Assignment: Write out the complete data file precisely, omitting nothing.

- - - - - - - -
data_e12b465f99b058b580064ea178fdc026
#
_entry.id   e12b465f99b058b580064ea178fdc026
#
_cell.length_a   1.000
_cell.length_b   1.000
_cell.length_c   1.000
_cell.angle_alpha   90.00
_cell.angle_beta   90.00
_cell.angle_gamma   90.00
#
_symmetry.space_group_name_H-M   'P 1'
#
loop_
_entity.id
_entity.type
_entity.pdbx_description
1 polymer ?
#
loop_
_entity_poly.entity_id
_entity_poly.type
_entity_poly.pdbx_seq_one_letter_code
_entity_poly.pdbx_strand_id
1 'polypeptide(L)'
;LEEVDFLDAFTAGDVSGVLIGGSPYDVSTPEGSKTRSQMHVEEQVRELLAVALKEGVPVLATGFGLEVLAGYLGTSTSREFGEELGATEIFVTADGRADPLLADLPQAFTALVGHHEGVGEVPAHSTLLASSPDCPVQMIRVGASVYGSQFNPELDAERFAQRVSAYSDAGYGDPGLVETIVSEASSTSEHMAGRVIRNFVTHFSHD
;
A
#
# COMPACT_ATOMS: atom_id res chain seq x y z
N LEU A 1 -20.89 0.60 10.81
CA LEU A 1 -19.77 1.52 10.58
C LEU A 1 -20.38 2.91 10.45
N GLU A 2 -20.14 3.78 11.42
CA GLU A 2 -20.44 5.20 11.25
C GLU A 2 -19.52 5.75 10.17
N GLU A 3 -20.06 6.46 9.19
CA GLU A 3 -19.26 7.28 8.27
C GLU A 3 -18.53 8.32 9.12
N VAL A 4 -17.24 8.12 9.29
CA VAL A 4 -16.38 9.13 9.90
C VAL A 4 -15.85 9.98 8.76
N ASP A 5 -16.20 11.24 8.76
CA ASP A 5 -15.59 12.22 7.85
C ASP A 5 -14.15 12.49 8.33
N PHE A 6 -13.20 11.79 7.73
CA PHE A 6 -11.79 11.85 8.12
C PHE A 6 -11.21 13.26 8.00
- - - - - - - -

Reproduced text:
data_e12b465f99b058b580064ea178fdc026
#
_entry.id   e12b465f99b058b580064ea178fdc026
#
_cell.length_a   1.000
_cell.length_b   1.000
_cell.length_c   1.000
_cell.angle_alpha   90.00
_cell.angle_beta   90.00
_cell.angle_gamma   90.00
#
_symmetry.space_group_name_H-M   'P 1'
#
loop_
_entity.id
_entity.type
_entity.pdbx_description
1 polymer ?
#
loop_
_entity_poly.entity_id
_entity_poly.type
_entity_poly.pdbx_seq_one_letter_code
_entity_poly.pdbx_strand_id
1 'polypeptide(L)'
;LEEVDFLDAFTAGDVSGVLIGGSPYDVSTPEGSKTRSQMHVEEQVRELLAVALKEGVPVLATGFGLEVLAGYLGTSTSREFGEELGATEIFVTADGRADPLLADLPQAFTALVGHHEGVGEVPAHSTLLASSPDCPVQMIRVGASVYGSQFNPELDAERFAQRVSAYSDAGYGDPGLVETIVSEASSTSEHMAGRVIRNFVTHFSHD
;
A
#
# COMPACT_ATOMS: atom_id res chain seq x y z
N LEU A 1 -20.89 0.60 10.81
CA LEU A 1 -19.77 1.52 10.58
C LEU A 1 -20.38 2.91 10.45
N GLU A 2 -20.14 3.78 11.42
CA GLU A 2 -20.44 5.20 11.25
C GLU A 2 -19.52 5.75 10.17
N GLU A 3 -20.06 6.46 9.19
CA GLU A 3 -19.26 7.28 8.27
C GLU A 3 -18.53 8.32 9.12
N VAL A 4 -17.24 8.12 9.29
CA VAL A 4 -16.38 9.13 9.90
C VAL A 4 -15.85 9.98 8.76
N ASP A 5 -16.20 11.24 8.76
CA ASP A 5 -15.59 12.22 7.85
C ASP A 5 -14.15 12.49 8.33
N PHE A 6 -13.20 11.79 7.73
CA PHE A 6 -11.79 11.85 8.12
C PHE A 6 -11.21 13.26 8.00